Nix getting better all the time

Hard-working Nix getting better all the time

COLORADO SPRINGS, Colo. -- Neither Rockies prospect Jayson Nix nor his brother, Laynce, who has seen action with the Rangers, would admit even the tiniest bit of competition between them.

Well, having worked with Jayson, Triple-A Colorado Springs Sky Sox manager Tom Runnells disagrees.

When asked if there was a little bit of a competitive streak in Jayson, Runnells said, "What do you mean 'a little bit'? I guarantee you there is. Both of them want to do extremely well and outshine the other one."

The brothers, less than two years apart in age, have had a chance to shine against each other at Security Service Field this week, as the Oklahoma RedHawks are visiting for a four-game series that ends on Thursday night.

Jayson, the Rockies' top pick in 2001 and the younger of the Nixes, has never been to the Majors. Laynce, a fourth-round Rangers pick in 2000, made it to the big club in 2003, but a shoulder injury last season and a poor start to this season landed him back in Triple-A.

When asked, Jayson jokingly admitted that he thinks he's better than his brother. A little more seriously, Laynce said, "I wouldn't get anything out of wanting to be better than him," adding that each wants the other to succeed.

Both Laynce and Oklahoma have been a little more successful this week. The RedHawks won the first three games, and Laynce is 5-for-13 with a home run, two doubles and a triple. Jayson is 2-for-9.

They both said that they have enjoyed seeing each other for the past few days. Usually in the summer they only can connect over the phone, which they do every day. The two, who are very close, talk about everything.

"We're doing baseball all day long," Laynce said. "We talk about baseball some, and sometimes we don't."

Laynce jumped from Double-A to the big club, but Jayson has taken a harder route. He just made it to Triple-A this year. He has yet to play a game for the Rockies but is in his second year on the team's 40-man roster.

Runnells sees Jayson's talent.

"Jayson right now could play in the big leagues defensively," he said. "He needs to be a better hitter. That encompasses an awful lot as far as being patient, as far as taking walks, as far as execution in certain situations, higher batting average, more production."

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For the Sky Sox this season, Jayson is batting .253 with no homers and 11 RBIs. He has 18 walks and has struck out 26 times. He is second on the team in stolen bases, with six.

He has been hot recently. In Colorado Springs' four-game weekend series with New Orleans May 18-21, he went 6-for-15 with three RBIs and three runs scored.

In the low Minor Leagues in 2002 and 2003, Jayson was among those leagues' best hitters. He tied for the Minors' lead in doubles playing in high A in 2003, and was a South Atlantic All-Star in 2002.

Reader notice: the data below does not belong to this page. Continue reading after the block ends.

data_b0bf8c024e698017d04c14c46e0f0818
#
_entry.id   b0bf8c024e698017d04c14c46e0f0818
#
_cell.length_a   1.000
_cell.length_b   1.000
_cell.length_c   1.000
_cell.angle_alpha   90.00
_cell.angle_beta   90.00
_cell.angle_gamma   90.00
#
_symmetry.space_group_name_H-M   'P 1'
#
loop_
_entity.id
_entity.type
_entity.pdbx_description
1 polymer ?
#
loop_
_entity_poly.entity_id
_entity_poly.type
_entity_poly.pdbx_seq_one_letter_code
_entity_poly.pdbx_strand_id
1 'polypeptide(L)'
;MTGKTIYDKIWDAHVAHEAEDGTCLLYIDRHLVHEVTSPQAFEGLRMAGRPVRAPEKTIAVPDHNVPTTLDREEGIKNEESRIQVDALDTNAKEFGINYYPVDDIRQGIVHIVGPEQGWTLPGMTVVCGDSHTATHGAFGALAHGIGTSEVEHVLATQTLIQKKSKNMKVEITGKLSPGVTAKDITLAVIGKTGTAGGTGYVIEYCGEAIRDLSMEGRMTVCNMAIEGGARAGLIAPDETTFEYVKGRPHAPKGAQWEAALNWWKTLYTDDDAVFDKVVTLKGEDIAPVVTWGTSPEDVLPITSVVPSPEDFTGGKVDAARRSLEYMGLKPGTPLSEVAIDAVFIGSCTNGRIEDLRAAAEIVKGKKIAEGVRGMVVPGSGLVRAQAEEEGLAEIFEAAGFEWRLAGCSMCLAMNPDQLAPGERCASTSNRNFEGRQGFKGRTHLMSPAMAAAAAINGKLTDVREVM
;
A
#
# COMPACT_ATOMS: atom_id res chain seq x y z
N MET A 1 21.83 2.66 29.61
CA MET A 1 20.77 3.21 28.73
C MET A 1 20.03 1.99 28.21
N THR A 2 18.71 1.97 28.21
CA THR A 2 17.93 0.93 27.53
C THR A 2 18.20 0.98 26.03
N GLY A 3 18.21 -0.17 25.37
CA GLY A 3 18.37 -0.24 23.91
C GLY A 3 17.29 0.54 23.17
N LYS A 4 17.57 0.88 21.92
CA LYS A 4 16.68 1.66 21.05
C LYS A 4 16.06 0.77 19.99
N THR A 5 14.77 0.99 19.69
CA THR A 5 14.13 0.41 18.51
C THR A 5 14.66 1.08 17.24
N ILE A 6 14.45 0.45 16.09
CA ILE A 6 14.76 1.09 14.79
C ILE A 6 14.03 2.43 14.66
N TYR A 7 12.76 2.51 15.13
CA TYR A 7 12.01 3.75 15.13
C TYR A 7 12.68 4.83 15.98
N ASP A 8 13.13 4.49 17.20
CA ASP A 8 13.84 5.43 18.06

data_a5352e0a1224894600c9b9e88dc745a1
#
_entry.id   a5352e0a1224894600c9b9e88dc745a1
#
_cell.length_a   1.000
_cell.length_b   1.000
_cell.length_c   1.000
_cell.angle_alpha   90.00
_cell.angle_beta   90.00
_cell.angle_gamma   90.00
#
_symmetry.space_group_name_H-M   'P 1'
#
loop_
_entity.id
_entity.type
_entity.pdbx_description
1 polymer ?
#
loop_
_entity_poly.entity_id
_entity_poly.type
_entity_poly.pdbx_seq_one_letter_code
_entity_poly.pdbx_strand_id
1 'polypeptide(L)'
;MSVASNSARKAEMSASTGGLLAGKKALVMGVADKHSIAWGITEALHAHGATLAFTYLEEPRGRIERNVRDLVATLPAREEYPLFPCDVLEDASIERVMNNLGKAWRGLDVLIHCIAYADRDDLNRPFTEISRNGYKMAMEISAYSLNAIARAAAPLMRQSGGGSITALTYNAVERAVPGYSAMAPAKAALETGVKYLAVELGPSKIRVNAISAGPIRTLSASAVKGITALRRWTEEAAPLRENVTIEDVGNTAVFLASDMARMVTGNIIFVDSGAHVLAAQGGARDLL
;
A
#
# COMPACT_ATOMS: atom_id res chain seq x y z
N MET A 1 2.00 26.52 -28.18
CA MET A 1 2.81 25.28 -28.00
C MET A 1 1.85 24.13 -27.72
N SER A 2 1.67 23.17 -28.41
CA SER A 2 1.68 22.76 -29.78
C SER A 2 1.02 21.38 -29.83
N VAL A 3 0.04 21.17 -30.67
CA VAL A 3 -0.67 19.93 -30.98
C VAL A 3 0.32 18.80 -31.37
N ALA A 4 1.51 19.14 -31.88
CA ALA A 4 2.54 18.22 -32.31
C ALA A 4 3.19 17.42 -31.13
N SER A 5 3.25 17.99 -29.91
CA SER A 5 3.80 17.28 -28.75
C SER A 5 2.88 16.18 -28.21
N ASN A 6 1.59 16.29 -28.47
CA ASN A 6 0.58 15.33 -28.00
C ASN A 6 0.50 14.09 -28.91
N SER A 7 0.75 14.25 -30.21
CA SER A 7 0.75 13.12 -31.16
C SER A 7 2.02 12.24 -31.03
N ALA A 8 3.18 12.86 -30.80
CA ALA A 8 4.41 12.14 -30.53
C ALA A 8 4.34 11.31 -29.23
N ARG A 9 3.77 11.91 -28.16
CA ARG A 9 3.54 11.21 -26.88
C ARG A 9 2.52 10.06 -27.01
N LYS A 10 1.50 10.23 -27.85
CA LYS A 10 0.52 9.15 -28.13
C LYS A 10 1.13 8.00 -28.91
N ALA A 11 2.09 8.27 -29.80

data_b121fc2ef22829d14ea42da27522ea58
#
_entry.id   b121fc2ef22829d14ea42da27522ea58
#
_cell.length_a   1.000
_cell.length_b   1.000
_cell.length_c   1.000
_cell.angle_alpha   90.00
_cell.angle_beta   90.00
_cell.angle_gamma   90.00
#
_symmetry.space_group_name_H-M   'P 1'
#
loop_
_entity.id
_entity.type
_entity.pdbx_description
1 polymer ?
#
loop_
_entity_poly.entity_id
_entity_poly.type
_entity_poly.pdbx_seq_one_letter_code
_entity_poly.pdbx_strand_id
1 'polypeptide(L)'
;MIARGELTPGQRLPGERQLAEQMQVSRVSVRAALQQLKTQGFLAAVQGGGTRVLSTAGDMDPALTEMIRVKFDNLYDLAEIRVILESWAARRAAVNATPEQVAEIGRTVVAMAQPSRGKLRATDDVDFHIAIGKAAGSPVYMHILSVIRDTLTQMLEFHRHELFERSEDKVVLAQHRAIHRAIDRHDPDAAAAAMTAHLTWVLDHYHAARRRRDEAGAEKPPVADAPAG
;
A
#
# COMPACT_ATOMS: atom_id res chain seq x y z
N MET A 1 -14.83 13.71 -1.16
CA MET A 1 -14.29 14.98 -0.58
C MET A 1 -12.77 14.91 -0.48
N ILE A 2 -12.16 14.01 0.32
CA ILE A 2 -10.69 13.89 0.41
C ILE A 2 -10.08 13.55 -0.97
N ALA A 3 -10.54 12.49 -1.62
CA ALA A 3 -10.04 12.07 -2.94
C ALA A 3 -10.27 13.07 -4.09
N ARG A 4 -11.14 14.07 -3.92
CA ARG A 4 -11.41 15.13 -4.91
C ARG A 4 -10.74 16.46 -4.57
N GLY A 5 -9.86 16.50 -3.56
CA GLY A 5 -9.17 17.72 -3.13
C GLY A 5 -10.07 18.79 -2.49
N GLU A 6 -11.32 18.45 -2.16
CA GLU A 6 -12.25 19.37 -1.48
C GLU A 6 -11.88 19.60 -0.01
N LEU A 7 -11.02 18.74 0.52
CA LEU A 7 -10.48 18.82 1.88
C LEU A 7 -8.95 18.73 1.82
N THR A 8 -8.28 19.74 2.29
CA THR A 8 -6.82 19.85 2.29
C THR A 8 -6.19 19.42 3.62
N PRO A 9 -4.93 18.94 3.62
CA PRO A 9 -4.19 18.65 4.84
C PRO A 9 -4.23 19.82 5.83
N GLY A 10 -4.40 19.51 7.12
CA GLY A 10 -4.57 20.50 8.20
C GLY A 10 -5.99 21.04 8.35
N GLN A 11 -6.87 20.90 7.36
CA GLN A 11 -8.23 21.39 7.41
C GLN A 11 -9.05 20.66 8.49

But he stalled at Double-A Tulsa, hitting .213 in 2003 and .236 last season.

He understands that he needs to improve.

"I'm definitely not satisfied," Jayson said of his season so far. "But I am happy with my work, happy with the strides I've made and where I'm going."

That work includes taking many swings a day with Colorado Springs hitting coach Alan Cockrell. Runnells joked that Jayson is hitting a thousand balls a day.

"It's almost ridiculous how much they're working -- they're working hard here," he said.

Runnells sees improvement.

"Jayson's still a young kid improving every day," he said. "And I have seen improvements, which I am extremely delighted about. He's just getting better all the time."

Transactions: The Rockies made several transactions involving Minor League players, trading former Major Leaguer Tony Miller, an outfielder, to the Blue Jays for Minor League outfielder Jorge Sandes; dealing shortstop Juan Melo to San Francisco for future considerations; and promoting infielder Tommy Whiteman, a former Astros prospect, from extended Spring Training to Colorado Springs.

Whiteman, 26, the first pro athlete from the Crow Nation tribe, played the last two seasons at Triple-A. He was a sixth-round pick in 2000.

Sandes, 21, is in his second season in the Minors. Sandes, who hit .250 for Pulaski in the Appalachian League last season, has been assigned to extended Spring Training.

Miller, 25, was a 10th-round selection out of the University of Toledo -- where he was a football-basketball standout -- in 2001. He was Class A Asheville's Most Valuable Player in 2002 and has been a presence in the Rockies' Spring Training camp the last several years. But the system developed a load of outfield prospects, and Miller batted .145 and struck out 21 times in 45 at-bats at Colorado Springs.

Melo, 29, batted .211 with three homers this season for Colorado Springs. He was a member of the Giants organization from 2000 to 2002 and made his only Major League appearances for the club in 2000, going 1-for-13 in 11 games.

Cockrell honored: Cockrell was selected as the Pacific Coast League's hitting coach for the 2006 Triple-A All-Star game, to be played in Toledo on July 12.

Matthew Borenstein is an associate reporter for This story was not subject to the approval of Major League Baseball or its clubs.